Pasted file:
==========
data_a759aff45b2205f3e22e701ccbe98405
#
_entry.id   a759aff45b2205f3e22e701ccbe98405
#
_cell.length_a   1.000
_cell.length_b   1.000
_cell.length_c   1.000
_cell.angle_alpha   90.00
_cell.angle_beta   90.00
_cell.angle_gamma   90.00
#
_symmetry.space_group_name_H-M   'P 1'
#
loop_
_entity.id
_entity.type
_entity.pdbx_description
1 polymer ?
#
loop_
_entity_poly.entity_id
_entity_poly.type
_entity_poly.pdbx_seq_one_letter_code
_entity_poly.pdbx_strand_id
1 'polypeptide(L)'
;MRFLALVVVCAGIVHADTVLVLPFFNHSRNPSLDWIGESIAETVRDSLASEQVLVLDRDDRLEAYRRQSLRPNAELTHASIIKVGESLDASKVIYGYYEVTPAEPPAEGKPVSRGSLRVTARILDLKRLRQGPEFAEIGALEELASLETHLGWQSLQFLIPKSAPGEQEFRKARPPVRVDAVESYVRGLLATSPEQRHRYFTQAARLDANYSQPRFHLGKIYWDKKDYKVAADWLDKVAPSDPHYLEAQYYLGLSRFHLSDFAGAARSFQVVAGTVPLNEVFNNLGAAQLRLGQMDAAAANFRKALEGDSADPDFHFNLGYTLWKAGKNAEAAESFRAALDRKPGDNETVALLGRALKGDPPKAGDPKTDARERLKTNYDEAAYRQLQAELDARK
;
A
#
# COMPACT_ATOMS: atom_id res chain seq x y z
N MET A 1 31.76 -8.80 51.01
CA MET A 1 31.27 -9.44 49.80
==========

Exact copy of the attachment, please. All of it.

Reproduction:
data_a759aff45b2205f3e22e701ccbe98405
#
_entry.id   a759aff45b2205f3e22e701ccbe98405
#
_cell.length_a   1.000
_cell.length_b   1.000
_cell.length_c   1.000
_cell.angle_alpha   90.00
_cell.angle_beta   90.00
_cell.angle_gamma   90.00
#
_symmetry.space_group_name_H-M   'P 1'
#
loop_
_entity.id
_entity.type
_entity.pdbx_description
1 polymer ?
#
loop_
_entity_poly.entity_id
_entity_poly.type
_entity_poly.pdbx_seq_one_letter_code
_entity_poly.pdbx_strand_id
1 'polypeptide(L)'
;MRFLALVVVCAGIVHADTVLVLPFFNHSRNPSLDWIGESIAETVRDSLASEQVLVLDRDDRLEAYRRQSLRPNAELTHASIIKVGESLDASKVIYGYYEVTPAEPPAEGKPVSRGSLRVTARILDLKRLRQGPEFAEIGALEELASLETHLGWQSLQFLIPKSAPGEQEFRKARPPVRVDAVESYVRGLLATSPEQRHRYFTQAARLDANYSQPRFHLGKIYWDKKDYKVAADWLDKVAPSDPHYLEAQYYLGLSRFHLSDFAGAARSFQVVAGTVPLNEVFNNLGAAQLRLGQMDAAAANFRKALEGDSADPDFHFNLGYTLWKAGKNAEAAESFRAALDRKPGDNETVALLGRALKGDPPKAGDPKTDARERLKTNYDEAAYRQLQAELDARK
;
A
#
# COMPACT_ATOMS: atom_id res chain seq x y z
N MET A 1 31.76 -8.80 51.01
CA MET A 1 31.27 -9.44 49.80